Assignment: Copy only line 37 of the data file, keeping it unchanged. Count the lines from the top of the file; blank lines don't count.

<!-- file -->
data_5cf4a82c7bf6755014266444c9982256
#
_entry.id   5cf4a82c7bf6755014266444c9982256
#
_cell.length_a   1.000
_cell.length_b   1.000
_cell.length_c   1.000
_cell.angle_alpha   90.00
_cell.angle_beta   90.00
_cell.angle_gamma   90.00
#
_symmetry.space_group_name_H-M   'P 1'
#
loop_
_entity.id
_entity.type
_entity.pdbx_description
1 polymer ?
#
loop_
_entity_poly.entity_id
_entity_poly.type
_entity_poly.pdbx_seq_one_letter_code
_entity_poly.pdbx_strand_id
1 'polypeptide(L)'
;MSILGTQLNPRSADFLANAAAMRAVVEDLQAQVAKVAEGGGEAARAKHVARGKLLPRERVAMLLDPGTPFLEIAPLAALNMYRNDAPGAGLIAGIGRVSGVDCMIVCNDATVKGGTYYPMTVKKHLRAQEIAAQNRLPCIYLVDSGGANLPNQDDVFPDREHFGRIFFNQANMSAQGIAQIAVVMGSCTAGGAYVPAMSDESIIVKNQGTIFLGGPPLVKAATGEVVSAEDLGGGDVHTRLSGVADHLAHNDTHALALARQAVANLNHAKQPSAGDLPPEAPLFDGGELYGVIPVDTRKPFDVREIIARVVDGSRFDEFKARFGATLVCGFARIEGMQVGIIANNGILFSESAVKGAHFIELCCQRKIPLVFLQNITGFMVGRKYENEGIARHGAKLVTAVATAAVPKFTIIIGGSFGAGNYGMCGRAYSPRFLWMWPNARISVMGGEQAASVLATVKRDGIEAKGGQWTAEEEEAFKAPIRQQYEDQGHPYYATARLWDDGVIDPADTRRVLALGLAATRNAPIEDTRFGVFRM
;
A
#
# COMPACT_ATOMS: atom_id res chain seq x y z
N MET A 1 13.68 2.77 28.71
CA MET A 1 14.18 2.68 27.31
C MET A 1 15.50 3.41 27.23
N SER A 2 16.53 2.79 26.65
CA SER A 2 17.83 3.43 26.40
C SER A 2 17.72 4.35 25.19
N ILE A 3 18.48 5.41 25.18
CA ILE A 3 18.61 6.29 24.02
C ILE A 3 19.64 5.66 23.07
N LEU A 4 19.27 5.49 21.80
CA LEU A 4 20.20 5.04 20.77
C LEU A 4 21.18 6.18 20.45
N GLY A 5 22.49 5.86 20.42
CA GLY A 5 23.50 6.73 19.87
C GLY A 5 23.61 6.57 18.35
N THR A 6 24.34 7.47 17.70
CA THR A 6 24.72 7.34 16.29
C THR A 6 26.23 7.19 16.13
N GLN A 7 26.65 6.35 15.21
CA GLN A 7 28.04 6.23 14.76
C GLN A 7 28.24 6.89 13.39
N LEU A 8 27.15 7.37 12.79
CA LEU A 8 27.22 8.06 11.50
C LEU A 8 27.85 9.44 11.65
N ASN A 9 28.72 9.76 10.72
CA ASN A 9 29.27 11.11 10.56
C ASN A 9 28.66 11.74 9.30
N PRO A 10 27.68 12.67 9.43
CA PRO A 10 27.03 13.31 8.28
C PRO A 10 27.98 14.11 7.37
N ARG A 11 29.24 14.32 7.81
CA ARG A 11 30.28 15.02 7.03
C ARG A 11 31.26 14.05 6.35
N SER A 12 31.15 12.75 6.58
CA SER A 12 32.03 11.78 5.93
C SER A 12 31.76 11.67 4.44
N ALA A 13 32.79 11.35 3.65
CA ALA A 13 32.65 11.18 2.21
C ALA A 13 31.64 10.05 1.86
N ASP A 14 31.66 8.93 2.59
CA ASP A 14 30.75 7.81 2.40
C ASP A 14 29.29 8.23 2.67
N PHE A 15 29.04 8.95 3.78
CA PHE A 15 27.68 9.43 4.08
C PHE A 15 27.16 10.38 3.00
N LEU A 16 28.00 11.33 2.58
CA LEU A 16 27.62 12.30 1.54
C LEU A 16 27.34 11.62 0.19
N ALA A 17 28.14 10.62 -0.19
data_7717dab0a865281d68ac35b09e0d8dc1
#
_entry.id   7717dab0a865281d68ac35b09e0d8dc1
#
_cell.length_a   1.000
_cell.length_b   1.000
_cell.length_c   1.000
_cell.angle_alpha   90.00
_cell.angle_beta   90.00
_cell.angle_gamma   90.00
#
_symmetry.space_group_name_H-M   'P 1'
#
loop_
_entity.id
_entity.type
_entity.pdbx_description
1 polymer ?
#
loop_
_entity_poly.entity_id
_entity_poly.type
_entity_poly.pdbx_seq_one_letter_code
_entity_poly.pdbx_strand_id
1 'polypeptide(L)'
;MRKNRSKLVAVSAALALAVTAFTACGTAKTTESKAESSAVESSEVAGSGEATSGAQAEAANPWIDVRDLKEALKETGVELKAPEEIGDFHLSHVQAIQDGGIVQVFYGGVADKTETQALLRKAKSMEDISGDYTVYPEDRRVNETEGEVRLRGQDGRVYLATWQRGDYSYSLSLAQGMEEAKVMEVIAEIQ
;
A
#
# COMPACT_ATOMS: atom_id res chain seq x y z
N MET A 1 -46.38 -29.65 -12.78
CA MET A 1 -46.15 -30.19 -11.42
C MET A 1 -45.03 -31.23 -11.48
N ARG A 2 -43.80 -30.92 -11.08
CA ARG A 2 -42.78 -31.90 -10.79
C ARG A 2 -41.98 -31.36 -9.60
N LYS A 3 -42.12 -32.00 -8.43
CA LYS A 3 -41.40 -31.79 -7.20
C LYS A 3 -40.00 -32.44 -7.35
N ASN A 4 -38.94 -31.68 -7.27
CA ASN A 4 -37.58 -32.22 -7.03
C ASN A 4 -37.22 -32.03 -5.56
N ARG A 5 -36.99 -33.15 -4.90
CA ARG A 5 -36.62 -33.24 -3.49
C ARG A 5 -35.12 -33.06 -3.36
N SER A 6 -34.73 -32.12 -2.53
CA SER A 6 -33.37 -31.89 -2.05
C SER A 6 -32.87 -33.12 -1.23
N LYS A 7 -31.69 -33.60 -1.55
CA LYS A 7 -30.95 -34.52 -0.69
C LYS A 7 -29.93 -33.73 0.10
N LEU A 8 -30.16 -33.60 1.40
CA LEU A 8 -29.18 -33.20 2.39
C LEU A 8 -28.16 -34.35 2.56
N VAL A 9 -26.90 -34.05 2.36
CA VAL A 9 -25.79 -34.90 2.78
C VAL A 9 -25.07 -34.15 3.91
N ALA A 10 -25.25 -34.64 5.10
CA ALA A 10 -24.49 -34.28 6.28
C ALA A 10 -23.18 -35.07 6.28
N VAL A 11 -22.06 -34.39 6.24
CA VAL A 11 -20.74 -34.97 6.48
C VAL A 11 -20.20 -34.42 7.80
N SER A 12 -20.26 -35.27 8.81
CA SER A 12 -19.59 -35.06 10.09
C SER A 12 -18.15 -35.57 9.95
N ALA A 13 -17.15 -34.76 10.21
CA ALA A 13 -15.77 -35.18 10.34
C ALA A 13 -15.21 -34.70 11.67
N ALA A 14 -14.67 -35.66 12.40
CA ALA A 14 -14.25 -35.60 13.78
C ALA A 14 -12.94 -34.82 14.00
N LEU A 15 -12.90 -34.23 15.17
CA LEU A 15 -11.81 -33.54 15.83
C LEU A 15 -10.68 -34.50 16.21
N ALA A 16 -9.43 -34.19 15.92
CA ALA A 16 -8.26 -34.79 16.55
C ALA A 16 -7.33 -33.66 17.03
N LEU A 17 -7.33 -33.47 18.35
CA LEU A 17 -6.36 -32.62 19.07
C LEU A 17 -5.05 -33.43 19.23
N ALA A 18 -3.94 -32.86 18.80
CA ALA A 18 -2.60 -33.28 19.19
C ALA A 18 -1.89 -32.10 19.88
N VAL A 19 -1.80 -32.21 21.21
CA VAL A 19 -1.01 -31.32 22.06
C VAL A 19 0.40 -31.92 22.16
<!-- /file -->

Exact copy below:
N ILE A 3 18.48 5.41 25.18